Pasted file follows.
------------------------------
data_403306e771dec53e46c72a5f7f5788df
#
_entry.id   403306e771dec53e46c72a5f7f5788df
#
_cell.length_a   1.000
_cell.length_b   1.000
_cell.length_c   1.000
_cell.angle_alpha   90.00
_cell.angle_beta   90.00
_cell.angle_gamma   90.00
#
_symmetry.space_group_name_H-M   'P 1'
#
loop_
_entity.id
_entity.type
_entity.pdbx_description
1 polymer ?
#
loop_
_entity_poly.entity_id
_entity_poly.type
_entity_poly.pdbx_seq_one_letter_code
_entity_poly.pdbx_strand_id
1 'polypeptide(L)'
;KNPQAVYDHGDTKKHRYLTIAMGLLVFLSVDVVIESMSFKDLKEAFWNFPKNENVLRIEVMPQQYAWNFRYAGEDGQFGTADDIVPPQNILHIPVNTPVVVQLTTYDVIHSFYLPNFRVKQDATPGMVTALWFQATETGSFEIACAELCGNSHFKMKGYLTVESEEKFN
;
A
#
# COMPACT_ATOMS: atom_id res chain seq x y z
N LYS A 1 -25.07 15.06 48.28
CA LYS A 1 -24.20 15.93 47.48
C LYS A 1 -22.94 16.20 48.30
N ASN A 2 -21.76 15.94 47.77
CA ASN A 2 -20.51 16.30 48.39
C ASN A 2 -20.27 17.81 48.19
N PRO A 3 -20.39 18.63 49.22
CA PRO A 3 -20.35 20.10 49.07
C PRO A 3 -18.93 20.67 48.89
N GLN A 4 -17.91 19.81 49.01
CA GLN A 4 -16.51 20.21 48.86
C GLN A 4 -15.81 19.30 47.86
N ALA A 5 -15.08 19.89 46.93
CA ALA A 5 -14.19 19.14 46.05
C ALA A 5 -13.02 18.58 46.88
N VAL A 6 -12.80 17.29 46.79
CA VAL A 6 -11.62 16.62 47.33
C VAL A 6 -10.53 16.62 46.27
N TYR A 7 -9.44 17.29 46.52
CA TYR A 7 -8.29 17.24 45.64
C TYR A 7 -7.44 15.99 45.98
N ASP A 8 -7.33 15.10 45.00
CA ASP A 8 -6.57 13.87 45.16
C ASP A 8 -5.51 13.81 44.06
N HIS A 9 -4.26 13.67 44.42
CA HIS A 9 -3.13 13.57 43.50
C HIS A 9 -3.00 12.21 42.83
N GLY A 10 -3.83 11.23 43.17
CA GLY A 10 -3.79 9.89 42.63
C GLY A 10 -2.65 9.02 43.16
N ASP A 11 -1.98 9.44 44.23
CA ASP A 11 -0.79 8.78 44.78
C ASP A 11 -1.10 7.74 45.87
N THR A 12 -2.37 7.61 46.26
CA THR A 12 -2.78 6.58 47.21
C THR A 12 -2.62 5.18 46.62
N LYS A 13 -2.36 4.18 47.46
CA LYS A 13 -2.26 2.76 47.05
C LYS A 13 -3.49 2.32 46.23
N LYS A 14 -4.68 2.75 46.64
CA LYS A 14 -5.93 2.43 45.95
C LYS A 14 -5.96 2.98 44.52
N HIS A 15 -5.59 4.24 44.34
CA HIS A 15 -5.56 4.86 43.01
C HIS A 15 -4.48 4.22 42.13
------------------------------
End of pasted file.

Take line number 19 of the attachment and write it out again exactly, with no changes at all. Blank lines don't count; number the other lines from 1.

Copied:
#